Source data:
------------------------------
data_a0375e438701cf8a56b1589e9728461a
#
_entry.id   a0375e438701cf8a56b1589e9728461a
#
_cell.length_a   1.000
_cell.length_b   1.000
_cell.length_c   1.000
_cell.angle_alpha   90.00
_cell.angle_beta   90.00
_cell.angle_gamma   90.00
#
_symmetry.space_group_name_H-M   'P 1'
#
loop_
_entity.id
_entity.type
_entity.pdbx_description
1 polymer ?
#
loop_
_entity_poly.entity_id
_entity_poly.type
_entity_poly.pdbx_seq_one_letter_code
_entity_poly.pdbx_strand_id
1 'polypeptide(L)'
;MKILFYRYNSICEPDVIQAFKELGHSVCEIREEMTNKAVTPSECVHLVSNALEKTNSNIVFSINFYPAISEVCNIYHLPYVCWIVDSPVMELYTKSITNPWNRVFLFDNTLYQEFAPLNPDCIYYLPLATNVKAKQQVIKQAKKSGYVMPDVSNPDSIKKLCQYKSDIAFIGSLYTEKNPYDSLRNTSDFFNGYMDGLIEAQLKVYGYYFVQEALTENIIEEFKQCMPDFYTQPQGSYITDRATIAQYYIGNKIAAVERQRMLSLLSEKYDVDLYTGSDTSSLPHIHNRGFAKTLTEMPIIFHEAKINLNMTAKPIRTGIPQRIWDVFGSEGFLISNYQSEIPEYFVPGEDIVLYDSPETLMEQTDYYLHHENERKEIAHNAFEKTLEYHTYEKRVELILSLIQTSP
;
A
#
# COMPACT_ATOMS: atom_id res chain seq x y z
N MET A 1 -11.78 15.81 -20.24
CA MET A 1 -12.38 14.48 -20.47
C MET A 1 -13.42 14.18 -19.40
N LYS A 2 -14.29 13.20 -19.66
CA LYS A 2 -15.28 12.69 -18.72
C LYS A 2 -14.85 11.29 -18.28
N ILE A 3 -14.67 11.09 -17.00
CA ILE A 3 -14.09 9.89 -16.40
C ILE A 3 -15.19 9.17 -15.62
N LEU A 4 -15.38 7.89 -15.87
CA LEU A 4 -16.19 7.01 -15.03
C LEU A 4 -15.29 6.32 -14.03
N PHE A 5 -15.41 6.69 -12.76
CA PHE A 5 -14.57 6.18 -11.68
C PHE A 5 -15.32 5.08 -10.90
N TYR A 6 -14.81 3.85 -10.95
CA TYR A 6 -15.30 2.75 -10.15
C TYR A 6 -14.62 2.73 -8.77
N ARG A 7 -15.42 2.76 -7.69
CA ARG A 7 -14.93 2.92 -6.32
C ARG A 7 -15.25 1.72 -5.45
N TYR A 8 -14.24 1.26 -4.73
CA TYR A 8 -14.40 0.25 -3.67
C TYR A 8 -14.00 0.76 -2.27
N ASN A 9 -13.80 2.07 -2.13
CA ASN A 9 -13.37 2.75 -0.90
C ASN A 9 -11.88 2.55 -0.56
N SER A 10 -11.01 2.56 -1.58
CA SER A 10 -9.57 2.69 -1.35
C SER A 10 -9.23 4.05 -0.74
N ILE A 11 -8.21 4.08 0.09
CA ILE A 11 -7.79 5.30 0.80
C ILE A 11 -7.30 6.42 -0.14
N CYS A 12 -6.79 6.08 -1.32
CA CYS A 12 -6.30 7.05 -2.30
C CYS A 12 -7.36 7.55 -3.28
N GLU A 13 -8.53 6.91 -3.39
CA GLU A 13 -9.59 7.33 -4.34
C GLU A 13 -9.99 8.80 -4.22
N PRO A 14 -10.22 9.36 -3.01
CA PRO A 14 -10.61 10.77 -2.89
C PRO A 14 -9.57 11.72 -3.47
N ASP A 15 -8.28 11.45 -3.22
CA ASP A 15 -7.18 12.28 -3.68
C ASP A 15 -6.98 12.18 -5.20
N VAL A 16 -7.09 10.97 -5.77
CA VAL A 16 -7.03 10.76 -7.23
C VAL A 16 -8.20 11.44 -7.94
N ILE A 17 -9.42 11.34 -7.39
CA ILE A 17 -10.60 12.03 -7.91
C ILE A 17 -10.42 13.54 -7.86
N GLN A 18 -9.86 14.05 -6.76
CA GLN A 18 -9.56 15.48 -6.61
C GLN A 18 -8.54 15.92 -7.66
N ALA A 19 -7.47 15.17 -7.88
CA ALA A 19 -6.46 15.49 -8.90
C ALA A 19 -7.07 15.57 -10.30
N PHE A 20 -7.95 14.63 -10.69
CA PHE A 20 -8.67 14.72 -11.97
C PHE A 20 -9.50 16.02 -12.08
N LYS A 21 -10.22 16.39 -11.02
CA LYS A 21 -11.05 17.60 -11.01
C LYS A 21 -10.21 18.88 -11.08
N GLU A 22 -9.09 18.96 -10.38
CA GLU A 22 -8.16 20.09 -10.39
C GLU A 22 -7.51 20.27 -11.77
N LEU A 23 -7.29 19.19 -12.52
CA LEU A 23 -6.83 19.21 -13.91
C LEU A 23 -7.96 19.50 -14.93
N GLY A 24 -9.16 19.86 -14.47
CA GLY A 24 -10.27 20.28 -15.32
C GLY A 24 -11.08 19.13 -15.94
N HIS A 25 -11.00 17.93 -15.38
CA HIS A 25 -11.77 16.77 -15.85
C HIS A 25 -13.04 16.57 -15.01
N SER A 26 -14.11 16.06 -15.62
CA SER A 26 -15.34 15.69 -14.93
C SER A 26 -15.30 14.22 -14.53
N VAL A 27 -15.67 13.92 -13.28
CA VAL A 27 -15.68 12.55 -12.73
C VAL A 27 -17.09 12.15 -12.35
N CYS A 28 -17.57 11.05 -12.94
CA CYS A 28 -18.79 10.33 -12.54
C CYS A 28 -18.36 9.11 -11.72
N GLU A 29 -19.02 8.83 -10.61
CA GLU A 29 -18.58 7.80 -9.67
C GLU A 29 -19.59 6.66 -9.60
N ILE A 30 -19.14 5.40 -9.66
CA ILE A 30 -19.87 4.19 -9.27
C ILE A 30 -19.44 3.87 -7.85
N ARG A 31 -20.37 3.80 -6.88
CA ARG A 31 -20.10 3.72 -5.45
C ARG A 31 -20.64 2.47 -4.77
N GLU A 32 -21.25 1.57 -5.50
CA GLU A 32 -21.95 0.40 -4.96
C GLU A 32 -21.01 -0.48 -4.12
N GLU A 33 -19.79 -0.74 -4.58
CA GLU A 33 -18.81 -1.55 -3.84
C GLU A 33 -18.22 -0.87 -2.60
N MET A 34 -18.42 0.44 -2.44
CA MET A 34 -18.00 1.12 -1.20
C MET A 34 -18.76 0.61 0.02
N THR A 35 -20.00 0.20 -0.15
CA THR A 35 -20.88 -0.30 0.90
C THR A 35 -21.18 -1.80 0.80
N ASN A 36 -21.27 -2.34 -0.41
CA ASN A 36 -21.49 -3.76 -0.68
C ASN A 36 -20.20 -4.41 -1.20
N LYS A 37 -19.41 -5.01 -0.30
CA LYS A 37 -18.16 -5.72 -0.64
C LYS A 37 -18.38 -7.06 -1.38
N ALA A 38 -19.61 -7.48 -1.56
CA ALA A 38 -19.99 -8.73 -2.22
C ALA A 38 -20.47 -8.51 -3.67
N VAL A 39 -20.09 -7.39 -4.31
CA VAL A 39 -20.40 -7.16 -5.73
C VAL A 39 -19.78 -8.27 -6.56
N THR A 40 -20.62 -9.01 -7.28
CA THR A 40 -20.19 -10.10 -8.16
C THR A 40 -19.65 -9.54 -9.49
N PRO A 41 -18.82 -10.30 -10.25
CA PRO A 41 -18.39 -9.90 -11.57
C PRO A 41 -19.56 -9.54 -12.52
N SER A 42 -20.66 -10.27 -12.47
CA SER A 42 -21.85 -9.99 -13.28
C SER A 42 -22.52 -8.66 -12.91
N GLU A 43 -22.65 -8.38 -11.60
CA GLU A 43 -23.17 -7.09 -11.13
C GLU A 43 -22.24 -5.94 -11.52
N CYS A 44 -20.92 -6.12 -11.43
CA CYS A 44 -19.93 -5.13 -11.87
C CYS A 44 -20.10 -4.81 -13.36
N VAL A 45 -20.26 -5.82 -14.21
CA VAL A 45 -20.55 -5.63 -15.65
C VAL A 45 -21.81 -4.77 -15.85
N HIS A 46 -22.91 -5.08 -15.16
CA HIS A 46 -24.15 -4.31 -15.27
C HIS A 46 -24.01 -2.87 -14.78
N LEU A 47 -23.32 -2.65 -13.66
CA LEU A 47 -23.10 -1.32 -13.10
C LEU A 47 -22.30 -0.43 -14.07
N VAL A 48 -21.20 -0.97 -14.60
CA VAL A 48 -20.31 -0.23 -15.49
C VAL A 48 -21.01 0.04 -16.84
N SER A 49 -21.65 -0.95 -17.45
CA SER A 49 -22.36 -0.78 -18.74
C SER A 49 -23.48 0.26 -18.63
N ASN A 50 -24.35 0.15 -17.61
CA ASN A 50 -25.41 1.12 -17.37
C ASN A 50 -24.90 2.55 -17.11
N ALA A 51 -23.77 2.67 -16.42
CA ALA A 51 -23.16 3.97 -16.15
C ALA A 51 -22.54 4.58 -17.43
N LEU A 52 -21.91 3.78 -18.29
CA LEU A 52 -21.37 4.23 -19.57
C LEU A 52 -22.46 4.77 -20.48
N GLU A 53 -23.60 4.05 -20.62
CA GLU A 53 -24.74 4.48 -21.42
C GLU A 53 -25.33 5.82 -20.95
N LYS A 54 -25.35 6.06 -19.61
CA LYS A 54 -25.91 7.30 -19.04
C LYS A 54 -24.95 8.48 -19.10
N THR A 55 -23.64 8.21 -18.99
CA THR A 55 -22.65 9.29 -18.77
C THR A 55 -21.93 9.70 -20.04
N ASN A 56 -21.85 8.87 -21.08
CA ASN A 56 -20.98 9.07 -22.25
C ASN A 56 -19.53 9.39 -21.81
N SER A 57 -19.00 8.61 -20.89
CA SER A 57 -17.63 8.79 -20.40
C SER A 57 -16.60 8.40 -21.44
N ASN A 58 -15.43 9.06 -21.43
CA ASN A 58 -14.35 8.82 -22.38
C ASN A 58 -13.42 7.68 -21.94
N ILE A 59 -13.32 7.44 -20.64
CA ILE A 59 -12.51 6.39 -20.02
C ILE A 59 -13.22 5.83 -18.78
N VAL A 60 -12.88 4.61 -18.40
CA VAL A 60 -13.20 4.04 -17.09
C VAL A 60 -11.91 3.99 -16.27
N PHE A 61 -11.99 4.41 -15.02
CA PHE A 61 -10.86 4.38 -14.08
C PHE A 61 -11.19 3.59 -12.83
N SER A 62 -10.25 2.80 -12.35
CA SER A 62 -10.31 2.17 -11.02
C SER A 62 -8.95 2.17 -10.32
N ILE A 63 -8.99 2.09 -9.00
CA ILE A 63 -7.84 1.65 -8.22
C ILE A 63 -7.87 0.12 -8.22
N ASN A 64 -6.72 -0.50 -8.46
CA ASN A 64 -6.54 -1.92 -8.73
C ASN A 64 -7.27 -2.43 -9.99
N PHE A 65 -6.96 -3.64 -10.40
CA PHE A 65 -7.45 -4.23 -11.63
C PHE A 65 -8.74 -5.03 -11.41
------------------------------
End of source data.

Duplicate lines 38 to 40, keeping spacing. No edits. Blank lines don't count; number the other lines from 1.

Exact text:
CA ILE A 3 -14.09 9.89 -16.40
C ILE A 3 -15.19 9.17 -15.62
N LEU A 4 -15.38 7.89 -15.87